The Verdict: A ballsy move with just the right amount of crazy 

Tourism NT recruited three comedians to make fun of Melbourne, Sydney and Adelaide stereotypes and encourage Australians to ‘Get out of the state you’re in’.

Chimes says:

“This was a ballsy move for Tourism NT. Giving an open brief to comedians, asking them to unsell their home towns. I like how the client didn’t get too PC and allowed swearing. Looks like it paid off. The videos are getting a lot of likes and shares online.

“I’m unsure whether or not this would actually make people travel NT, but it definitely cuts through the clutter of other hard-selling tourism ads. They are funny pieces of content that demand your attention, where the sell comes second. With NT’s iconic scenic shots, maybe that’s all you need.

“For me the best video was Alex Williamson’s. Just the right amount of crazy.”

Fitzgerald says:

“Long-form content is tough. You have to make something so engaging that people will stay watching it, by choice, even when they know it’s an ad.

“To do that you need a compelling story, or a really awesome idea, or something so completely hilarious you just have to keep watching. These don’t do any of the above, but they do have some genuinely funny moments.

“The idea ‘Get out of the state you’re in’ plays on the negative and bags out our cities while showing all the goodness that can be found in the NT. I’d be interested to see what consumer insight the idea came out of—are people currently staying put in their own states for their holidays?

“Out of the three executions the Sydney one featuring Tanya Hennesey was the stand-out. She’s a great talent and there are some hilarious lines, but two minutes of lines is quite a long time to hold your attention, and it’s not until 1:30 that the NT gets a mention. That’s the problem with playing on the negative—you can stray a bit too far from the positive.”

Brand: Australian Defence Force
Agency: Havas
The Verdict: Compelling and authentic stories which position the ADF in a new light

The ADF made families the focus of its new campaign using the tagline ‘The ADF surprised us’ highlighting eight individuals from different backgrounds and how their family accepted them working in the army.




Chimes says:

“There’s a lot of baggage associated with joining the ADF (what with all the wars and everything), but this campaign certainly positions them in a new light.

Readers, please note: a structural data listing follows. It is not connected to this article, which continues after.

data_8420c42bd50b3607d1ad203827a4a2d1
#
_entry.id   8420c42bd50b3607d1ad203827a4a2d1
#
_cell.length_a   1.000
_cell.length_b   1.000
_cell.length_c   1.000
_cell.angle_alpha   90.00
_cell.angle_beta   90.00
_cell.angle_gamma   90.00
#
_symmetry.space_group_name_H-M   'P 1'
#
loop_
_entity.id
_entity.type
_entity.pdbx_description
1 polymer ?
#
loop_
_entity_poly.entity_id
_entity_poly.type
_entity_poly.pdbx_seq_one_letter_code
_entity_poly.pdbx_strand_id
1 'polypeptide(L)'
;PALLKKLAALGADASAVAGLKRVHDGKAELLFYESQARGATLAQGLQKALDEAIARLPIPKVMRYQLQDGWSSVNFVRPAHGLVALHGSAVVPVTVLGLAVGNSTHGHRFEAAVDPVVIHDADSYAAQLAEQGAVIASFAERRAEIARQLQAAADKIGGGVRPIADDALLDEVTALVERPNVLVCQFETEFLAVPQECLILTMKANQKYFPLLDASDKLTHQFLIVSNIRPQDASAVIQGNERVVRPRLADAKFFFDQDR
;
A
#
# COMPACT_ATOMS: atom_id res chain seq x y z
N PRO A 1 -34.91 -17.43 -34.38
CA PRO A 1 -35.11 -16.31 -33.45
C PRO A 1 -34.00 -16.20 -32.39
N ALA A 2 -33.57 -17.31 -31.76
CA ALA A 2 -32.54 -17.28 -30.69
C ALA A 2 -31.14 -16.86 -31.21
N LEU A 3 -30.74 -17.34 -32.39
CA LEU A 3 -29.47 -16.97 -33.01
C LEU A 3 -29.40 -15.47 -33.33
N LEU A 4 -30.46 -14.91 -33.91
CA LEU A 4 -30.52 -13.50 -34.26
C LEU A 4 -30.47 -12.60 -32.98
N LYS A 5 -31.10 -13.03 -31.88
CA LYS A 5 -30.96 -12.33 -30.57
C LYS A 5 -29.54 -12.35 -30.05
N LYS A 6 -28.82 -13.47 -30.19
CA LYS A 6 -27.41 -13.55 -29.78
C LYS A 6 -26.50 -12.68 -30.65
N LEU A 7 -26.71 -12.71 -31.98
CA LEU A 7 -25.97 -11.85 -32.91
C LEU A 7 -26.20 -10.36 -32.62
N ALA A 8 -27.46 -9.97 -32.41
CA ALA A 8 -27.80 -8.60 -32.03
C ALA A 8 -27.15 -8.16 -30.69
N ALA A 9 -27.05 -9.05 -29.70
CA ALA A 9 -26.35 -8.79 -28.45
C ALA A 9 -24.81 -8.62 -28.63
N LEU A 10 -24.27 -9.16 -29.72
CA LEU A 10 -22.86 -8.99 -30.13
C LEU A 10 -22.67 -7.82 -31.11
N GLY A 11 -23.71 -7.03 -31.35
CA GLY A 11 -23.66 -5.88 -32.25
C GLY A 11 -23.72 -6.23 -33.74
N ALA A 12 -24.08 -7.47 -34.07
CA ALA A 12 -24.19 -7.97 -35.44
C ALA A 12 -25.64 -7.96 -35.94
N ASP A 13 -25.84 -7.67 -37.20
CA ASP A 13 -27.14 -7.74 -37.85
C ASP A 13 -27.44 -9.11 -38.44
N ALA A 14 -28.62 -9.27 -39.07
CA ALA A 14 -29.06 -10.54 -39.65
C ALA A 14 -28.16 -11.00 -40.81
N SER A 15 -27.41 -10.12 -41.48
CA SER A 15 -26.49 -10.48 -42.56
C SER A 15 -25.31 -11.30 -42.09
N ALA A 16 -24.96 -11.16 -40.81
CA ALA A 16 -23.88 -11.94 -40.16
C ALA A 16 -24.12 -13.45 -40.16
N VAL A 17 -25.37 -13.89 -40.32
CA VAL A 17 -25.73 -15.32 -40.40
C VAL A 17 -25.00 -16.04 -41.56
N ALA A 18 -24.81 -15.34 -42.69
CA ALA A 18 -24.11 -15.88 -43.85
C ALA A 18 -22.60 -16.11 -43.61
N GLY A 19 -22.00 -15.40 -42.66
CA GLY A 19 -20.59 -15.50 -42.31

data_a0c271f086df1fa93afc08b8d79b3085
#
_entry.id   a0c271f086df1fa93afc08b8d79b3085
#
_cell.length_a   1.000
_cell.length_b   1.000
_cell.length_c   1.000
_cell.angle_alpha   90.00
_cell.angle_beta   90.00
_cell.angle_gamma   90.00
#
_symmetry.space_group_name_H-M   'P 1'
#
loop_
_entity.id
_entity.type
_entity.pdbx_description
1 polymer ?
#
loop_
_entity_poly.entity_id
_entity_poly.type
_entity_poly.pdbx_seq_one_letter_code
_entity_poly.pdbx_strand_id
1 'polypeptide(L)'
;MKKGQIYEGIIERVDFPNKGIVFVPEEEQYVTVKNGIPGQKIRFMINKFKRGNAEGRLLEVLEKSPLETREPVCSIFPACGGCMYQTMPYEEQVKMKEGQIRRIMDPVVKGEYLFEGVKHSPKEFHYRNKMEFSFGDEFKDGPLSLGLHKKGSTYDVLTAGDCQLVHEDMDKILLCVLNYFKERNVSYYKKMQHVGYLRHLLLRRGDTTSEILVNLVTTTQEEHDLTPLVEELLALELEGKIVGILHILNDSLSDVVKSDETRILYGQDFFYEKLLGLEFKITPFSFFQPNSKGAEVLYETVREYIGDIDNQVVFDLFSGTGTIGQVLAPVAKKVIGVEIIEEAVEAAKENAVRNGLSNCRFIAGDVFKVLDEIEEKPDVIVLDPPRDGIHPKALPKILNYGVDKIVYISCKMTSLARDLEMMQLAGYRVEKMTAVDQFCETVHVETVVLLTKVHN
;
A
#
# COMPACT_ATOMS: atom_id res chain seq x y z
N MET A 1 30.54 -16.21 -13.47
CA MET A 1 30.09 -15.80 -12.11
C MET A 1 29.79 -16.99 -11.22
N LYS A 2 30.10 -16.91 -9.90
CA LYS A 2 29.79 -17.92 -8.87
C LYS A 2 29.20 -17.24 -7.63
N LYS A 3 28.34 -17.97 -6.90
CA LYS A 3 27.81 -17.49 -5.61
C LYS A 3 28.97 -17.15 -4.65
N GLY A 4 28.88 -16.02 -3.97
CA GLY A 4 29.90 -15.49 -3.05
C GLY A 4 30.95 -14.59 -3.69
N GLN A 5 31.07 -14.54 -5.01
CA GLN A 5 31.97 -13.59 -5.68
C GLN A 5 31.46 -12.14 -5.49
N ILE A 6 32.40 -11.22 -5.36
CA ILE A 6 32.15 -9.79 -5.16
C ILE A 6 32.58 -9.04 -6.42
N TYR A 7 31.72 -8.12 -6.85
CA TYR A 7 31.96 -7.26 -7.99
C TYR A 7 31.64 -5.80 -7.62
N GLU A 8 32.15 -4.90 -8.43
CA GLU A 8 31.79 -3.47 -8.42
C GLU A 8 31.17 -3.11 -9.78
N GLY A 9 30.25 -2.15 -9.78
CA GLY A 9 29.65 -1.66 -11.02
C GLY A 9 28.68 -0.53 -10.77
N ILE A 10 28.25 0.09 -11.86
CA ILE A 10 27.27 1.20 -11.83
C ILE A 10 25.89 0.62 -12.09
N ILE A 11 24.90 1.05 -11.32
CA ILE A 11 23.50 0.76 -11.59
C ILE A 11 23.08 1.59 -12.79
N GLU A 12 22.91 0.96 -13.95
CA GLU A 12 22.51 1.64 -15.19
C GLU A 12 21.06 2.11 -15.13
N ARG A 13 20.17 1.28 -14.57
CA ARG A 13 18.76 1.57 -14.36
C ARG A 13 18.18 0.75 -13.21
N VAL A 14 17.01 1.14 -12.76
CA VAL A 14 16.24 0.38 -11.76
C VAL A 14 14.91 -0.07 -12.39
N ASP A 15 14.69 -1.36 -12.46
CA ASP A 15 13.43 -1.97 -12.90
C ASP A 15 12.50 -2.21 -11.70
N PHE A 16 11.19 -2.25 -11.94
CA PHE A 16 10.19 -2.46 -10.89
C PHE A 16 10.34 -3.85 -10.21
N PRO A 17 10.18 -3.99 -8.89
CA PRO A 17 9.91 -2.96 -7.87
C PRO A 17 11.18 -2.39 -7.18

“Rather than an armed service, it effectively portrays the ADF as a multicultural workforce. People who care about all beliefs, cultures, even the impact on enlisted men and women’s families.

“The films are pretty straight but they have an authentic feel. I get the sense that I’m meeting real people and hearing their unfiltered stories. The campaign might not convert the masses to enlist today, but I imagine it will help convince people to join the ADF if they’re sitting on the fence.”

Fitzgerald says:

“At a time when we seem to hear of nothing but racism and hate, these ADF films offer a wonderful counterbalance. In advertising we’re always trying to make people believe our good news stories, but it’s not often they are done with such authenticity.

“These stories of immigration and diversity not only deliver on the job of giving the ADF an inclusive and human persona, they are compelling enough to wipe your mind of reports of bigotry in the armed forces that sometimes come to light. This is the new ADF, full of new hope, and Australians new and old.

“Each film uses a family connection as a storytelling device, which is a great way of keeping emotion high. Proud parents (mainly recent immigrants or first Australians) sit with their children, chiming in with stories of their children’s success, and the opportunities granted by a career at the ADF. Their eyes glisten, and so did mine, just a little.

“It is an optimistic view of real Australia—multicultural but united and working together. “I guess in Australia it doesn’t really matter where you originally come from” says Vivienne, of Chinese heritage. I so want to believe it!”

  • As told to Abigail Dawson. If you’re a senior creative or strategist who would like to take part in a future Campaign Review, please email abigail@mumbrella.com.au